Morocco may be best known for its desert camel rides through the sand dunes, the blue city of Chefchaouen, exploring the old cities and the souk in Marrakech and Fes but when I landed in Morocco, I really felt like going to the mountains. (It’s just this urge I get from time to time without any rational reason that I cannot fight off)
As it turns out, Morocco has one of the best mountain ranges in North Africa.
Since I was in Marrakech already, I decided I wanted to see Mt. Toubkal or the surrounding mountains in High Atlas. Despite my enthusiasm, I couldn’t find much information about how to get there and how much it would cost on the internet without booking a tour. I also learned that since the tragic murders of two girls last year who went camping alone in the area, it was obligated to go with a guide. By this point, I had been traveling for a few months and just came from Europe where I had used up a lot of my money. So I didn’t want to book a packaged plan which tended to be more expensive. Plus, it was early March and there were still some snow left at the top. I didn’t have my trekking boots or my clamp-ons.
I decided to go to a village called Imlil, which was a village at the foot of the High Atlas mountains with one of the best trekking trails.
How to get to Imlil
There is a yellow collective taxi that runs from the Marrakech city center near the square by the Jemaa el-Fnaa. If you keep shouting “Imlil” to people, you’ll eventually find the place. It’s 50 dirham (5 euros)/ one way to Imlil and you have to wait until the taxi has enough people to carry until it leaves so it’s better to leave early and have time to spare. Don’t pay more than 50 dirhams though. If you’re unlucky, you’ll have to change taxi at Asni, which is the only town before Imlil that has ATM so if you’re low on cash, you should withdraw some money in Marrakech or in Asni.
I met two lovely women who were sisters visiting Imlil on their holiday. One was from Casablanca and the other lived in the Netherlands. I was grateful for my university French lectures since I could somehow communicate in my broken French. They gave me their numbers in case of an emergency and they also helped me negotiate prices for the rides (and only paid 35 dirhams).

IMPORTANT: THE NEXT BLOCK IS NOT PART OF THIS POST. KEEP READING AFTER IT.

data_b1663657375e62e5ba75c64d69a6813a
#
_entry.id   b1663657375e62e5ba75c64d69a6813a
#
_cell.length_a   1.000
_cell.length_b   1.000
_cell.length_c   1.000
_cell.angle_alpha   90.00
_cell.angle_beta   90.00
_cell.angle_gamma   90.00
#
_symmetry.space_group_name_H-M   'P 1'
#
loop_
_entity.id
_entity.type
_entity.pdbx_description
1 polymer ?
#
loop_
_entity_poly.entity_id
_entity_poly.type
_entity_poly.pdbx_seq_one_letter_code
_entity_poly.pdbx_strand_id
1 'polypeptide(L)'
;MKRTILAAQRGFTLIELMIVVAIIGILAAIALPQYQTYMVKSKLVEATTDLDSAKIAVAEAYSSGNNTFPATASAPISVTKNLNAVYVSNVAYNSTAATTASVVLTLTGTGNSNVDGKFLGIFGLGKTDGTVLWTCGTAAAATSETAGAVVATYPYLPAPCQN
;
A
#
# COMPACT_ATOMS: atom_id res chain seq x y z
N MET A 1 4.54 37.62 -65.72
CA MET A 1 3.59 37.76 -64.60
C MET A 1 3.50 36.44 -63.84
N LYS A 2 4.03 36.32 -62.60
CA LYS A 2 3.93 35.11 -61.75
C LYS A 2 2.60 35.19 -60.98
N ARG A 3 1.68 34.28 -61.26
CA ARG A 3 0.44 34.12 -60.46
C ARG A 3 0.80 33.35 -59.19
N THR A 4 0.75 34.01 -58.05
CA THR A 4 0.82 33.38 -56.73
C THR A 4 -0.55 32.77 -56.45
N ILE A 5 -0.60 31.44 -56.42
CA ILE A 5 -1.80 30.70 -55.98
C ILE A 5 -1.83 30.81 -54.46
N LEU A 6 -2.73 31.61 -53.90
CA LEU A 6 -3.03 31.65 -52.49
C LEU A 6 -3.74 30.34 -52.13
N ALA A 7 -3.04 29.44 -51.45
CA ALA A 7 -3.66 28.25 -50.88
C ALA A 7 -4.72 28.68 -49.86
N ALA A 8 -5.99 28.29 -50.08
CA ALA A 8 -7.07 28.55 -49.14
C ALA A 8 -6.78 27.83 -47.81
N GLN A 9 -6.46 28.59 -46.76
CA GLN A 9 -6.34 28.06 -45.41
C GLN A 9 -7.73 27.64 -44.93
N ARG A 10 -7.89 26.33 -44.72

Where to stay
There are plenty of hostels in hotels in Imlil so you won’t really need to book in advance but if you want to be on the safe side, make sure you book a hotel that is not too far from the village center because I had to walk 15 minutes down a hill just to get something to eat. But despite its isolated location, I did enjoy the silence and the quietness which was the whole point of me visiting in the first place.
Climbing gears & guides
To climb Mt. Toubkal which is over 4000m high in mid-March, you would need clamp-ons proper boots. I didn’t have either of these which was why I decided to ditch the idea of climbing up there, but there are many shops where you can rent any climbing gears for a very cheap price. It’s a lot cheaper than buying your own gear just to climb here unless you already own them, so even if you have nothing on you, you can still show up in Imlil and do some hikes.
Since I made the mistake of forgetting to withdraw cash in Marrakech, I had barely any cash on me. Funnily enough, most of the stores said I could exchange some of my things I owned for the things that they sold/rented.
You can find guides everywhere in this small village, it’s a matter of finding one that you can trust. Try finding other tourists and split the costs with you. It’s also nicer to have other people to talk to while hiking.
Day hikes around the area
I ended up postponing my trip up to the Toubkal for another visit and decided to do day-hikes around the area which is completely doable on your own and even though the internet says that the trails aren’t well marked, as long as you stay in the area and don’t get lost in one of the villages and their mazes of houses, you’ll be ok.
I stayed in Imlil for a few days. On the first day, I hired a guide to show me around the area. He grew up in the nearby village and he knew the area by heart, every trail, every tree.
I’ve come here to hike, which is my hobby. But people who live in these villages hike as part of their daily lives, as a necessity, to buy their groceries, to visit their friends and families. Sometimes, I find it strange that a 3rd world necessity can be a 1st world luxury.
Next morning, I decided to go for a run to a village that was a little further away. I love going for a run in the morning to explore whenever I visit new places.